Why Do Dogs Pant?
It’s not just to keep cool 😅
It’s not that unusual to see a dog panting, especially on a hot summer day. But, why do dogs pant, exactly?
If it seems like your dog’s panting for no reason or if he’s doing it too much, there might be an actual problem.
We spoke to Dr. Sarah Wooten, a veterinary journalist and veterinarian with Pumpkin Pet Insurance, to find out why dogs pant and when you should be worried.
Why do dogs pant? 13 common reasons
“Dogs pant to cool themselves,” Dr. Wooten told The Dodo. “Pain from anywhere in the body, nausea and stress are three common medical reasons why dogs will pant. Other medical conditions that can cause increased panting include Cushing’s syndrome; respiratory problems, such as laryngeal paralysis or pneumonia; poisoning; heart disease; and eclampsia (milk fever).”
Here are some more details on why your dog might be panting.
1. To cool down
You’re probably familiar with the most common reason why dogs pant — because they’re hot.
Panting acts as a way to cool off, like sweating does for people.
“Dogs only have sweat glands on their paws and cannot cool themselves adequately with sweating, so they pant, which cools them down from the inside out by the process of evaporation,” Dr. Wooten said.
Panting evaporates moisture off dogs’ tongues and circulates cool air through their bodies, cooling them from the inside.
2. They’re out of breath
Just like how people will breathe heavily when they’re out of breath from exercising, your dog will pant when he’s tired from running after the ball or playing with friends.
You may have noticed that your dog sometimes pants when he greets you at the door. That’s because dogs often pant when they’re excited about something.
If your dog’s panting because he’s excited, he’ll take short breaths and might make sounds, like whining or barking.
If your dog gets too hot and can’t cool down, he could get heatstroke.
“Heatstroke is a potentially life-threatening condition,” Dr. Wooten said. “Symptoms include heavy panting, weakness or refusing to move, dry gums, increased heart rate, drooling, diarrhea, seizures and collapse.”
Dogs can’t cool down as well as people can, so they can get overheated way more easily (plus, they have all that fur, which is kind of like wearing a fur coat in the summer).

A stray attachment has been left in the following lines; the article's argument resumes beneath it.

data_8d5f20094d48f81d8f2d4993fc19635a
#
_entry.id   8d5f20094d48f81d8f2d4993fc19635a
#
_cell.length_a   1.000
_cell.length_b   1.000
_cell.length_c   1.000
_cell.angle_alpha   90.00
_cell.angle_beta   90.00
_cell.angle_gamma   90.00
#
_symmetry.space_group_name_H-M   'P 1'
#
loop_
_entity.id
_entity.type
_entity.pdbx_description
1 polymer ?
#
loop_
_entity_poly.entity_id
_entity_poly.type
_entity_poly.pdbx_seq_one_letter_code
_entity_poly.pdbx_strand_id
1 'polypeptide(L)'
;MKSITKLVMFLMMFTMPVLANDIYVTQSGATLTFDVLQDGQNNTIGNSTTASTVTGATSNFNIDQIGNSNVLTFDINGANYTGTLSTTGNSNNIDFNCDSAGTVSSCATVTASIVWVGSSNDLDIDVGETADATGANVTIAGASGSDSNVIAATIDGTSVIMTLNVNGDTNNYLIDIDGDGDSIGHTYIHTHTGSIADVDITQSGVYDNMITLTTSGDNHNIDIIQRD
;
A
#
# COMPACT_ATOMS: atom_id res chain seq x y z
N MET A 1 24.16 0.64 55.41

Brachycephalic breeds, like pugs, can be at higher risk for heatstroke because of their short snouts, which cause them to have trouble breathing.
If you think your dog has heatstroke, take him to the vet immediately.
5. Stress or anxiety
Other anxiety symptoms can include increased yawning, lip licking, increased activity, trying to escape or hide, freezing and tail tucking.
6. Pain or discomfort
Dogs will pant if they’re in pain or uncomfortable. If you think your dog’s in pain, take him to the vet to have him checked out.
Panting is a symptom of bloat, which is a life-threatening condition in dogs.
Bloat is when a dog’s stomach fills with gas and liquid and flips and twists, which traps the contents inside. This can cut off blood flow to other organs in the body and lead to shock.
Symptoms of bloat include a swollen belly, retching, drooling, collapse, restlessness, pale gums and rapid heart beat.
Because bloat can quickly become fatal, it’s super important to take your dog to the vet if you notice any of these symptoms in addition to panting.
8. Cushing’s syndrome
Cushing’s syndrome, or Cushing’s disease, is a condition that causes your dog’s body to produce too much of the hormone cortisol.
Any dog can get Cushing’s, but it’s most common in middle- to old-aged dogs. And certain breeds are at higher risk, including beagles, Boston terriers, dachshunds, German shepherds and poodles.